“I like the Frankenstein comparison because he is evil and yet very godlike,” Kreizman said. Stills of The Notebook and Gosling during his Mickey Mouse Club days drew audible "awwww"s.
Despite the appreciative response, the event was filled with women (and a few men) who were not particularly interested in Ryan Gosling’s face.
“He’s kind of like cats on the Internet, you know?" said Nozlee Samadzadeh, an editor at the website Food52. "Even if you don’t like Ryan Gosling, you like Ryan Gosling.” But apart from the woman whose name tag read “Mrs. Gosling” (though wouldn't feminist Ryan Gosling want his wife to keep her own last name?), partygoers did not seem to be particularly turned on by him either.
“I can tell he’s attractive, but I don't burn for him,” said Sarah Brown, host of the monthly reading series Cringe. “I would find it attractive if anyone said the things that feminist Ryan Gosling says,” said rising NYU senior Alison Maney.
Though feelings for the real-life Gosling were lukewarm, conversations about sexual politics were more heated; people seemed eager to talk about feminism, and how the cultural conversation might be influenced by Henderson’s book.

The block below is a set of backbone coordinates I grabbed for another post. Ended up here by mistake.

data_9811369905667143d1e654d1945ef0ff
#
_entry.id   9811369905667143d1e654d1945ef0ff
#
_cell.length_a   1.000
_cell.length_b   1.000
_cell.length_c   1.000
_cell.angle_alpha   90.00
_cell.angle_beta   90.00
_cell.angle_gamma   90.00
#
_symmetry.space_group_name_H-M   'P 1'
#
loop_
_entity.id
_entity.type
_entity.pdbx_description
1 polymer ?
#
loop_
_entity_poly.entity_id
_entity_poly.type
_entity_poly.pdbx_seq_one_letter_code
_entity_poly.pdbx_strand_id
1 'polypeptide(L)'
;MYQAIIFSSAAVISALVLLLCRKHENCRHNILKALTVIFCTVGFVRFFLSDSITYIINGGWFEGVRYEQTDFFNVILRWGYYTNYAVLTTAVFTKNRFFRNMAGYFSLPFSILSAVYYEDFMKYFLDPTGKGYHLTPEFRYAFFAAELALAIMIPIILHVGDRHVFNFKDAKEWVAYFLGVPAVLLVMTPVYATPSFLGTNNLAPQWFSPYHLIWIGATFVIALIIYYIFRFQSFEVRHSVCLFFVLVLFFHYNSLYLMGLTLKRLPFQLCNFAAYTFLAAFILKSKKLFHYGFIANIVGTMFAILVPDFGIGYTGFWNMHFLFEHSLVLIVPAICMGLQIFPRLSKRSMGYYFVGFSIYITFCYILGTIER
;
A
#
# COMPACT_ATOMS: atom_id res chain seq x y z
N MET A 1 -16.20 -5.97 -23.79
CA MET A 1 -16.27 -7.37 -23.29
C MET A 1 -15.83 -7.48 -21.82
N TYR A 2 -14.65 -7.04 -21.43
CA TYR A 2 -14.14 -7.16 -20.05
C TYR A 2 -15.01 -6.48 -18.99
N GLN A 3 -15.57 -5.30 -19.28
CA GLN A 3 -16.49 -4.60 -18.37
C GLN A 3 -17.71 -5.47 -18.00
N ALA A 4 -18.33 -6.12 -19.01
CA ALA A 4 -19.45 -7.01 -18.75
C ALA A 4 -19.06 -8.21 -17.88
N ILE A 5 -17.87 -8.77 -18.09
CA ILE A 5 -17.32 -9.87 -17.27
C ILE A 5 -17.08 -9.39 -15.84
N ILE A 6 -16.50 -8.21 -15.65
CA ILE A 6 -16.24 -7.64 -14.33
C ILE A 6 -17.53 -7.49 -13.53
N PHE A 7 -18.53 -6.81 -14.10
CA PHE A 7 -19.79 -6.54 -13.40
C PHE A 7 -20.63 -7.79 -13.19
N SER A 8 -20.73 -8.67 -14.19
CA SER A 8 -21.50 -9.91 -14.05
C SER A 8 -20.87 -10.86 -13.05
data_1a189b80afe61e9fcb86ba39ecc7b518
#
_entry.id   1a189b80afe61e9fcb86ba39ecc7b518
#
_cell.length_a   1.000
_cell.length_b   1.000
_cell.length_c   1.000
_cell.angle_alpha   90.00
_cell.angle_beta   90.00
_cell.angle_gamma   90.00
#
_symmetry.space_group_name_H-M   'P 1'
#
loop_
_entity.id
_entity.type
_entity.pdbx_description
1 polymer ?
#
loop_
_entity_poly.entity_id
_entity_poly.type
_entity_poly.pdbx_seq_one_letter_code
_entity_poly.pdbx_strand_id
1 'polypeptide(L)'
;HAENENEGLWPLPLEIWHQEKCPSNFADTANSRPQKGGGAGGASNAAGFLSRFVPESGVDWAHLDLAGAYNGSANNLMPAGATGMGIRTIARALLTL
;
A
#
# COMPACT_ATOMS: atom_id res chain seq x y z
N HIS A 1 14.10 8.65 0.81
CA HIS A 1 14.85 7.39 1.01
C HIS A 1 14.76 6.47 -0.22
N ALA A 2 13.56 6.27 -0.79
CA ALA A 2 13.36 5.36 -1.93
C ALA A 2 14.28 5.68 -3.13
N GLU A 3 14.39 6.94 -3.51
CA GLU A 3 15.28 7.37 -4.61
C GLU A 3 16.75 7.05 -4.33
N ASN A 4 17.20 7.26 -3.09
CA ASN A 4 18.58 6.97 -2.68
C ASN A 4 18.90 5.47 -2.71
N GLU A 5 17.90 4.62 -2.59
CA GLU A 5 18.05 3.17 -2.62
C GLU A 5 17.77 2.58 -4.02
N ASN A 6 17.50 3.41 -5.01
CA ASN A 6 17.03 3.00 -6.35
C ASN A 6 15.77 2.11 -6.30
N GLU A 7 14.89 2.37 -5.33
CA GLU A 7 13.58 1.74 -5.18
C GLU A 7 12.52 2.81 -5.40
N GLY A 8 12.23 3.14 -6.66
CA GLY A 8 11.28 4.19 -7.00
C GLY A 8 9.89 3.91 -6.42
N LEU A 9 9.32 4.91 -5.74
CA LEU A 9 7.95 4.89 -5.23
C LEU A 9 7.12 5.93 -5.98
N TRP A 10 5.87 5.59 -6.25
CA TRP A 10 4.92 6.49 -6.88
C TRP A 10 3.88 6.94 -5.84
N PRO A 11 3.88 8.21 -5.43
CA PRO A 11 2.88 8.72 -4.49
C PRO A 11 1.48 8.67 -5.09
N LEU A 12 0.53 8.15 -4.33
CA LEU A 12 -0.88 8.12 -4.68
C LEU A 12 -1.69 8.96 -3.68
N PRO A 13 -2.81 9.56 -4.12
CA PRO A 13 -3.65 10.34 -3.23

Over the phone Henderson had mentioned that her goal with the Tumblr and the book was to get people to laugh: “Feminism and the women’s rights movement, especially in America, is so serious right now…. [T]here are many different ways to approach feminism, and they're not all negative. You might not resonate with all of them, and that's okay.”
During her brief comments at Housing Works, Henderson hit the same notes. “More than Ryan Gosling,” she said, “what I’m really, really excited about is the chance to get feminism talked about in a different way. I think third-wave feminism is doing a great job of promoting a lot of different ideas and a lot of different voices, but not all of them are super funny and not all of them are in school.”
This interaction, between punchlines and thesis statements, resonated with Rachel Fershleiser, of Tumblr, as well: “My feeling,” she said, “is that there were a lot of […] lonely grad students and wannabe writers and quiet feminists who never had an opportunity to take that stuff and make it part of their fun life, and so when something silly came along, but instead of just being, Oh I like cats too, it was, Oh, I hate Phyllis Schlafly too, that like, that was such a powerful thing for them.”
Bonnie Martinez, who moved to New York from San Antonio Texas less than two weeks ago, wasn't shy about the fact that Henderson's work had encouraged her to look up unfamiliar names she found on the blog. “I’ve learned more about feminism that way than any other way,” she said.
Henderson, between thanking seemingly everyone in the room for coming, described the compromise between didacticism and fun: “Feminist Ryan Gosling for me,” she said, “is a good way to kind to bridge the gap between feminist rage and my general, you know, living with the bullshit of being a woman in America rage.”